Sometimes I forget not to be bored.
I only remember when I am wishing some horror would end,
like when pitched to the pivotal moment just before a pronounced sentence,
a reading of my fate.
Or, little less than terror, a performance evaluation
by a man sitting at the back of my classroom with a pen, eyes, ears and judgment,
leaning on every word, gesture and response.
I am notated.
Anticipating the fall while peering over the precipice,
these are the times I pray for the ordinary I eschew every other moment of every day:
the groans and dull-eyed drudgery of waking, pissing, showering, caffeinating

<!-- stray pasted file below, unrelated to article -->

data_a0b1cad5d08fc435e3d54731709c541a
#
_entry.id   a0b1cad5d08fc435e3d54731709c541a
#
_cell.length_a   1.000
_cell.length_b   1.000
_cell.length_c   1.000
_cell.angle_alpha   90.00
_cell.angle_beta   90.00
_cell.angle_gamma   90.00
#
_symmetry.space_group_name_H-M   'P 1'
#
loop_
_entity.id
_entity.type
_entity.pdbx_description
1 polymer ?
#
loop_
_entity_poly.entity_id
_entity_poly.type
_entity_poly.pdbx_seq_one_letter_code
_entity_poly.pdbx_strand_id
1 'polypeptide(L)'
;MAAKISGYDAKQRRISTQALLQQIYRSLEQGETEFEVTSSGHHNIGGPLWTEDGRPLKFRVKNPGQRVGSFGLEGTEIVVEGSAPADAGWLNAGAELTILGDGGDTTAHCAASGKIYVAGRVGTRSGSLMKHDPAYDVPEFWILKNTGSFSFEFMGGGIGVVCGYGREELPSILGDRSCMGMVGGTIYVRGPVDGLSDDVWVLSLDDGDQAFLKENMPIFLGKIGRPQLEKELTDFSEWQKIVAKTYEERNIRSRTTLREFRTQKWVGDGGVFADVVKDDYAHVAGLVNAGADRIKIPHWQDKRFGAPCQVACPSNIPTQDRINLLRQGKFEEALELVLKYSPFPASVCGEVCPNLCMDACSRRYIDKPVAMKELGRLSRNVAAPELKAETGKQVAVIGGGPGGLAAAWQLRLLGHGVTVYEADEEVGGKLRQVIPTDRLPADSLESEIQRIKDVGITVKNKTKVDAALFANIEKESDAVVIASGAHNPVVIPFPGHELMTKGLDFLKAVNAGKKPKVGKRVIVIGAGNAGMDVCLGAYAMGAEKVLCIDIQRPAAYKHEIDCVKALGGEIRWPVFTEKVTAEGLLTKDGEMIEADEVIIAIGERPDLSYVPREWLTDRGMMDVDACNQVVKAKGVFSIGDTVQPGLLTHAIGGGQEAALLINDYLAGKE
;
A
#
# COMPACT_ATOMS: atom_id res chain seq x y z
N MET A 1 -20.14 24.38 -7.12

and driving the drive in unrelenting heat circulating about my head
blown by the broken air conditioner of a beat up car awaiting the junk yard,
or the crying mop times of late night I’m-just-too-tired-to-do-this moans of despair—
for the boredom, tedium, godawful-lobotomizing numbness of mindless repetition
like factory fingers twisting bow knots on an endless assembly line,
the industrial rosary, sans soothing rhythmic sync.
Deimos and Phobos, moons of my memory, usher me back to boredom,
box seat of the stadium, luxury of the lucky lottery winners of life,
born colorless, coddled and cocooned.